Chen Hsong Holdings Ltd. ("Chen Hsong") manufactures large-scale plastic injection moulding machines. It is the second-largest manufacturer in the world, although it trails the industry leader (Haitian International, SEHK:1882) by a wide margin. The company was started in the late 1950s by Dr. Chen Chiang who remains the non-executive chairman and through his family trust remains the largest shareholder to this day with a 63% stake. A typical Hong Kong success story, the company tracked the rise of Hong Kong (and later mainland China) as a leading exporter, supplying machines that mass-produce the plastic components that go into a lot of products. The company was listed in 1991 and trades on the Hong Kong Stock Exchange.
In the factory environment, plastic injection moulding machines are large-sized pieces of equipment that inject melted plastic into custom molds to form plastic products or components. These machines are critical in the manufacture of almost any type of plastic product imaginable. Key end markets include packaging (bottles, films), consumer products (household appliances, toys, medical products, crates) as well as the construction and automotive industries. At a high level, these machines do not look that different from two or three decades ago.
Investment Thesis and Key Risks
This is a classic "net-net" opportunity to buy into a decent business at a fairly large discount to net current asset value. With approximately 630 million shares outstanding, at the current share price of HK$1.78, the company has a market capitalization of HK$1,122 million. This compares with net current assets of HK$1,696 million (HK$2.60/share), or a 34% discount. On top of this, the company has HK$948 million (HK1.50/share) in PP&E, HK$50 million (HK0.08/share) in investment properties (industrial properties in mainland China). Besides the current interest-bearing debt accounted for in the net current assets calculation, the company does not hold any long-term debt.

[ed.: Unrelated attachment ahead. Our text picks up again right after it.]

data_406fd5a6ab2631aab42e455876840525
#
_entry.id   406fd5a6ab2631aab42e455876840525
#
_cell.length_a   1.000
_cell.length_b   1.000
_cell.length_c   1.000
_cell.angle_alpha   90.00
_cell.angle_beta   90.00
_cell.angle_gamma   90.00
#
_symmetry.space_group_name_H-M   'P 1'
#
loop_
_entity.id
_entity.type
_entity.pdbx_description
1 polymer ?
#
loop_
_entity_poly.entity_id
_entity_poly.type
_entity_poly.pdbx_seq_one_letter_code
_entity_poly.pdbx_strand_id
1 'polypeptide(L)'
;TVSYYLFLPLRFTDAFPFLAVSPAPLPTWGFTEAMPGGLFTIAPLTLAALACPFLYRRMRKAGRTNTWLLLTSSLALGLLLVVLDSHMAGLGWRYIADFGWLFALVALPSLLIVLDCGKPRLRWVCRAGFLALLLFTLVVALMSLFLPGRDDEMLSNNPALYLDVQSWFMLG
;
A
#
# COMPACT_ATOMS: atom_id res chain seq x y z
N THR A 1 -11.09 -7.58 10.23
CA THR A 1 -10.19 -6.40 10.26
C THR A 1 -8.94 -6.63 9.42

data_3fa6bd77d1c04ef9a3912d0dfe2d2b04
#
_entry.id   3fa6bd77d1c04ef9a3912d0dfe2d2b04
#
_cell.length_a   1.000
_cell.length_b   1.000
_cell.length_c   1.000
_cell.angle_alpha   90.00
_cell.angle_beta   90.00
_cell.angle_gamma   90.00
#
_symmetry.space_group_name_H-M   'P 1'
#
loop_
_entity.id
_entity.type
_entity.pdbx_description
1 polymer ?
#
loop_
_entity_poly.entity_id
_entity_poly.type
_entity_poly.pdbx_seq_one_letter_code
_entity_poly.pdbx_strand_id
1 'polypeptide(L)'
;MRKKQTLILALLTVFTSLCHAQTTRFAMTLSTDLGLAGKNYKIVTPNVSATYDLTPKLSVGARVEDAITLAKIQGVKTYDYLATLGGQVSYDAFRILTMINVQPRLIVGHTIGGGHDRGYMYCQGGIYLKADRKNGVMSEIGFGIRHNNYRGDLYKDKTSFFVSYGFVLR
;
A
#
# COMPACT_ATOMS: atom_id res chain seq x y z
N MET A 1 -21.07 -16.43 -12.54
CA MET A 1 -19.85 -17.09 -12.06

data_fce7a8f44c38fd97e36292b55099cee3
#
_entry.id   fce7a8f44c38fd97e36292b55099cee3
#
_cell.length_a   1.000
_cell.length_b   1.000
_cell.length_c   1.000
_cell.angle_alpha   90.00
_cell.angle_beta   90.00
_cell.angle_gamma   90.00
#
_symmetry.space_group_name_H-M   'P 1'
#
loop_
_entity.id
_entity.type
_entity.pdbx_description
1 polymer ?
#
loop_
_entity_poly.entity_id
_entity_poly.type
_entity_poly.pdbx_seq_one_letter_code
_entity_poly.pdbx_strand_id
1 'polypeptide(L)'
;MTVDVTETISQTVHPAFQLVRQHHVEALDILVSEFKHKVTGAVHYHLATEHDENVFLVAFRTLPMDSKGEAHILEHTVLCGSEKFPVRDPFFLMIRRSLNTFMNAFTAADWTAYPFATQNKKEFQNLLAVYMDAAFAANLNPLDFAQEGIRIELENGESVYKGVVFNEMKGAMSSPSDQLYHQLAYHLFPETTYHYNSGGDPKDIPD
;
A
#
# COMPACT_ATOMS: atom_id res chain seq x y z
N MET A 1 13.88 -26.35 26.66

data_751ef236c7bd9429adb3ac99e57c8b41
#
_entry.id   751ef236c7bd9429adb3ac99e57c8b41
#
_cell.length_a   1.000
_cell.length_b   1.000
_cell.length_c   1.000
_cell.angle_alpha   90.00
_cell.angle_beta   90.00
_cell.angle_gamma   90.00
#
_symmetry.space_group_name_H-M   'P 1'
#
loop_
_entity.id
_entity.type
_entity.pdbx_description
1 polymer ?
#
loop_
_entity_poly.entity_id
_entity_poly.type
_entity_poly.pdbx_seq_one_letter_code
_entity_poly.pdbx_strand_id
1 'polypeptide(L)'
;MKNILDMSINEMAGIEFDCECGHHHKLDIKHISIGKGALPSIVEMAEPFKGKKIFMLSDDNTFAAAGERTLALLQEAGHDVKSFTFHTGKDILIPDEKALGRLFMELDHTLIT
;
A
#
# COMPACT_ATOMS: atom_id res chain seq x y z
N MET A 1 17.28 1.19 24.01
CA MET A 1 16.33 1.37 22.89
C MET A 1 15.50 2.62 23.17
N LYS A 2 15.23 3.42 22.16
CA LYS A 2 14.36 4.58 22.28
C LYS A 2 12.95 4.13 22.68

Chen Hsong's current assets are less liquid than one would prefer for a "net-net" but can still be converted into cash over time. The machines that they build are large and take a long time to build. On top of this, customers normally take a long time to pay their bills, resulting in approximately 8 months of inventory (roughly evenly split between components, work-in-progress and finished goods) and another 6 months of trade receivables. Cash conversion takes over a year and the business needs to be a going-concern to make this happen.
Chen Hsong is in a transition/turnaround period. While not quite a "cigar puff", nobody would mistake Chen Hsong as being a high-quality business. This is no doubt part of the reason why the net-net opportunity exists.
Historically, Chen Hsong's customer base has been weighted towards export-oriented manufacturers, particularly the Hong Kong and Taiwan-headquartered manufacturers that moved their factories to mainland China in the 1990s and 2000s. Chen Hsong grew along with its customers as the export industry boomed, experiencing more or less consistent rapid growth until FY2008 (YE March 31) when it hit HK$2.3 billion or revenue and 15% operating margins.
Then along came the Global Financial Crisis, where demand from the developed world collapsed while at the same time costs and an appreciating RMB put further pressure on exporters, which still have not fully recovered. Driven by these dynamics, Chen Hsong's business has been deteriorating for several years now and is currently struggling to stay at breakeven. It has been forced to start adapting its business model and product design to cater to the needs of mainland Chinese manufacturers which have different needs and requirements. Chen Hsong's Chief Strategy Officer described this dynamic in an interview earlier this year: